If the joy of coffee in the morning is not enough and you are looking for a better justification, then researchers from Stanford University might have the answer.
They say that caffeine in your cup of joe can reduce the inflammation linked to heart disease and increase longevity.
With aging a range of illnesses have been linked to inflammation.
Age-related chronic diseases include arthritis, dementia, heart disease, high blood pressure and some forms of cancer.
Currently, anti-inflammatory drugs are prescribed, but the medications have their side effects, as well as reducing the effectiveness or activity of the immune system.
The problem is that scientists are not sure about the exact mechanisms behind chronic inflammation.
But caffeine seems to block the inflammatory process.
In this study over 100 adults were followed for a decade while their medical histories were reviewed.
The team compared blood samples of the older participants with the younger ones and found that the older adults had active genes which were not found in younger patients.
These genes were responsible for producing an inflammatory protein called IL-1-beta.
When these genes were very active, they caused an increase in blood pressure and stiff arteries in participants.
The team noticed that participants in the low activation group tended to have higher caffeine intake which led the researchers to look at the effects of caffeine on IL-1-beta levels.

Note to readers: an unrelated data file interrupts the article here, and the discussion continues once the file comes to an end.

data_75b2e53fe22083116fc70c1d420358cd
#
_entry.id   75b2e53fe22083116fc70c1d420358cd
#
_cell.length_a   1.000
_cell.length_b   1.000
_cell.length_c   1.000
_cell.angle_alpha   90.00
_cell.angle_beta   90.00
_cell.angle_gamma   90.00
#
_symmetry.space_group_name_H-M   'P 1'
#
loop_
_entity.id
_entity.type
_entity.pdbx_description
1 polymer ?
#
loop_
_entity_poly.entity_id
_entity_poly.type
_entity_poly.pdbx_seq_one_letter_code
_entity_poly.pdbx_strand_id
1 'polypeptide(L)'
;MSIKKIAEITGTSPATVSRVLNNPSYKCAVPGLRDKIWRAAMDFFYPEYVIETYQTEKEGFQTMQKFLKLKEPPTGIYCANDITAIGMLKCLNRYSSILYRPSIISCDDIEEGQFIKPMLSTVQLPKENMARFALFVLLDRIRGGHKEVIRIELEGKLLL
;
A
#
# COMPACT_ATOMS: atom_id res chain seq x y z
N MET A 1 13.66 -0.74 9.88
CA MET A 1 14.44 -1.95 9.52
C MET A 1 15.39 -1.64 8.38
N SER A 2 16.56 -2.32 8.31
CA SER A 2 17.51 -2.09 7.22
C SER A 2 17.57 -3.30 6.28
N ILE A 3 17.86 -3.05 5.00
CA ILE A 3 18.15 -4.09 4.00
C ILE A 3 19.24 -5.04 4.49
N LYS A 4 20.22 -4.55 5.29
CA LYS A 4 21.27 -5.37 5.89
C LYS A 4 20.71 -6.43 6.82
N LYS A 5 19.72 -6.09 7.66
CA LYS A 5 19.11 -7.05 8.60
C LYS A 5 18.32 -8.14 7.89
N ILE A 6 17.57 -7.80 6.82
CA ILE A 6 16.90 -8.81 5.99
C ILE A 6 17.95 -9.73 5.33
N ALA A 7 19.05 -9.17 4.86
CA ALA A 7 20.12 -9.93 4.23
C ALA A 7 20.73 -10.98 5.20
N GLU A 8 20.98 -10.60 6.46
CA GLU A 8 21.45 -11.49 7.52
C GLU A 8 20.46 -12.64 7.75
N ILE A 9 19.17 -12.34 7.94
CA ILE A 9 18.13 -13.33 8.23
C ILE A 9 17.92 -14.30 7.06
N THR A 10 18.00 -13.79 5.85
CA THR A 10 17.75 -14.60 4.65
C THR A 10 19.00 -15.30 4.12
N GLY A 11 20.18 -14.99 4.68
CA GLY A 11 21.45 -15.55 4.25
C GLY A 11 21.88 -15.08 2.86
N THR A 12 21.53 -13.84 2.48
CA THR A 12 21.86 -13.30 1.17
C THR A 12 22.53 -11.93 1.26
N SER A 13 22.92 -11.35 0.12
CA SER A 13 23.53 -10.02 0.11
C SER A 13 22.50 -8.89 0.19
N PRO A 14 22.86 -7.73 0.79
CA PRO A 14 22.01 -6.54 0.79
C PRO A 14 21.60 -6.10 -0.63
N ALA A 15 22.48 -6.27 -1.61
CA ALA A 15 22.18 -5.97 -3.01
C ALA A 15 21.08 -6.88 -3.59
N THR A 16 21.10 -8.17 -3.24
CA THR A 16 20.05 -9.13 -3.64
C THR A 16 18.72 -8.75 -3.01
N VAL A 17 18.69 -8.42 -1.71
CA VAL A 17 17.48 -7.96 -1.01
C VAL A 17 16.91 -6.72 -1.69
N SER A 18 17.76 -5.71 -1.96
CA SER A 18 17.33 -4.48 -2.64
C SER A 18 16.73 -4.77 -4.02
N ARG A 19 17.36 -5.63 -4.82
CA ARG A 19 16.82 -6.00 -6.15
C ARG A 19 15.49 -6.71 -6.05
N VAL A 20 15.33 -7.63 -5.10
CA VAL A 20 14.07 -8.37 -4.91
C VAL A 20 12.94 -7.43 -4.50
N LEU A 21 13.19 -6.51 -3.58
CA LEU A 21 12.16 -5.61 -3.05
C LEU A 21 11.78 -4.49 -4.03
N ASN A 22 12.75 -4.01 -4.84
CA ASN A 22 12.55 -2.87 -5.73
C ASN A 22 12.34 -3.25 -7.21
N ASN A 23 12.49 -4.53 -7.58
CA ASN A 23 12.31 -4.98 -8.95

The high group also had higher levels of substances known as nucleic-acid metabolites.
These substances increase inflammation by stimulating the genes responsible for IL-1-beta production.
The researchers found that caffeine reduced the inflammatory responses by blocking the nucleic-acid metabolites activity.
Dr David Furman, lead researcher of the study said:
“The findings might help explain why past studies have linked higher caffeine intake to a longer life.
The human body has probably hundreds of pathways that contribute to chronic inflammation and various diseases.
We identified one of them.”
Surely, caffeine can’t prevent heart disease but these findings can help scientists to develop treatments in reducing age-related inflammation in the future.
The study was published in Nature Medicine (Furman et al., 2017).
Coffee image from Shutterstock